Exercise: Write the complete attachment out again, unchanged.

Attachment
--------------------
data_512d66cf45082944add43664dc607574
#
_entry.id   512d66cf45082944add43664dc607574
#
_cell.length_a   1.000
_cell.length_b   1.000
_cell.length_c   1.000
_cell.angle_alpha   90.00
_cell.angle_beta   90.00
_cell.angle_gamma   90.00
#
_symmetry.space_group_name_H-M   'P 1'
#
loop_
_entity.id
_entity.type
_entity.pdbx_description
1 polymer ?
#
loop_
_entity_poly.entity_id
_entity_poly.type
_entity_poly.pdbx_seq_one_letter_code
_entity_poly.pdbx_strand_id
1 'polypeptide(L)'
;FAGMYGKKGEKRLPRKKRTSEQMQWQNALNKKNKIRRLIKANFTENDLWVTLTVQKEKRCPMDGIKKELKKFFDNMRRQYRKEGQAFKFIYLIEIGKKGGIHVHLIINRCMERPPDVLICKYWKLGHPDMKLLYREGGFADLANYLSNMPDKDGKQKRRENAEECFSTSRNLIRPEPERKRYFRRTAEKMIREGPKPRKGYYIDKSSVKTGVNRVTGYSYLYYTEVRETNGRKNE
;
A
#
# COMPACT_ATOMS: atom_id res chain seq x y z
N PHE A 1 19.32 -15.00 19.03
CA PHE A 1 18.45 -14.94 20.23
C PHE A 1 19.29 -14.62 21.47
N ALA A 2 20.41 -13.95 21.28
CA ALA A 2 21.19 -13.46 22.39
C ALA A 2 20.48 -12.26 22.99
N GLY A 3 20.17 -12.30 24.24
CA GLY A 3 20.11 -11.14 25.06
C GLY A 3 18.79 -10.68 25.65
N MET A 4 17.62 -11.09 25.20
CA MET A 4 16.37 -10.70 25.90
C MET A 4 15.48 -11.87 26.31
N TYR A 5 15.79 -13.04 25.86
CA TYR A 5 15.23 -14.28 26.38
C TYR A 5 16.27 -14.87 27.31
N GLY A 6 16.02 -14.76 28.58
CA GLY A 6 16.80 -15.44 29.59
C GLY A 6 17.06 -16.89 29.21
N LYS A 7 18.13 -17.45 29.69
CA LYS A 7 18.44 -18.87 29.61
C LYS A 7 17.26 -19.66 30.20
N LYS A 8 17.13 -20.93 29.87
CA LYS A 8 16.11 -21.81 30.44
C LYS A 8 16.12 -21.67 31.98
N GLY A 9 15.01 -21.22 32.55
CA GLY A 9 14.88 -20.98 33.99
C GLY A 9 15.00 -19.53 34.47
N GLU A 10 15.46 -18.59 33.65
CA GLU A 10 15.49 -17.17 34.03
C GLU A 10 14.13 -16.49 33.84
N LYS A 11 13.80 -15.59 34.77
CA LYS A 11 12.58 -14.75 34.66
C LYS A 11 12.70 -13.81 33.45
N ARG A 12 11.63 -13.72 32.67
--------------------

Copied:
data_512d66cf45082944add43664dc607574
#
_entry.id   512d66cf45082944add43664dc607574
#
_cell.length_a   1.000
_cell.length_b   1.000
_cell.length_c   1.000
_cell.angle_alpha   90.00
_cell.angle_beta   90.00
_cell.angle_gamma   90.00
#
_symmetry.space_group_name_H-M   'P 1'
#
loop_
_entity.id
_entity.type
_entity.pdbx_description
1 polymer ?
#
loop_
_entity_poly.entity_id
_entity_poly.type
_entity_poly.pdbx_seq_one_letter_code
_entity_poly.pdbx_strand_id
1 'polypeptide(L)'
;FAGMYGKKGEKRLPRKKRTSEQMQWQNALNKKNKIRRLIKANFTENDLWVTLTVQKEKRCPMDGIKKELKKFFDNMRRQYRKEGQAFKFIYLIEIGKKGGIHVHLIINRCMERPPDVLICKYWKLGHPDMKLLYREGGFADLANYLSNMPDKDGKQKRRENAEECFSTSRNLIRPEPERKRYFRRTAEKMIREGPKPRKGYYIDKSSVKTGVNRVTGYSYLYYTEVRETNGRKNE
;
A
#
# COMPACT_ATOMS: atom_id res chain seq x y z
N PHE A 1 19.32 -15.00 19.03
CA PHE A 1 18.45 -14.94 20.23
C PHE A 1 19.29 -14.62 21.47
N ALA A 2 20.41 -13.95 21.28
CA ALA A 2 21.19 -13.46 22.39
C ALA A 2 20.48 -12.26 22.99
N GLY A 3 20.17 -12.30 24.24
CA GLY A 3 20.11 -11.14 25.06
C GLY A 3 18.79 -10.68 25.65
N MET A 4 17.62 -11.09 25.20
CA MET A 4 16.37 -10.70 25.90
C MET A 4 15.48 -11.87 26.31
N TYR A 5 15.79 -13.04 25.86
CA TYR A 5 15.23 -14.28 26.38
C TYR A 5 16.27 -14.87 27.31
N GLY A 6 16.02 -14.76 28.58
CA GLY A 6 16.80 -15.44 29.59
C GLY A 6 17.06 -16.89 29.21
N LYS A 7 18.13 -17.45 29.69
CA LYS A 7 18.44 -18.87 29.61
C LYS A 7 17.26 -19.66 30.20
N LYS A 8 17.13 -20.93 29.87
CA LYS A 8 16.11 -21.81 30.44
C LYS A 8 16.12 -21.67 31.98
N GLY A 9 15.01 -21.22 32.55
CA GLY A 9 14.88 -20.98 33.99
C GLY A 9 15.00 -19.53 34.47
N GLU A 10 15.46 -18.59 33.65
CA GLU A 10 15.49 -17.17 34.03
C GLU A 10 14.13 -16.49 33.84
N LYS A 11 13.80 -15.59 34.77
CA LYS A 11 12.58 -14.75 34.66
C LYS A 11 12.70 -13.81 33.45
N ARG A 12 11.63 -13.72 32.67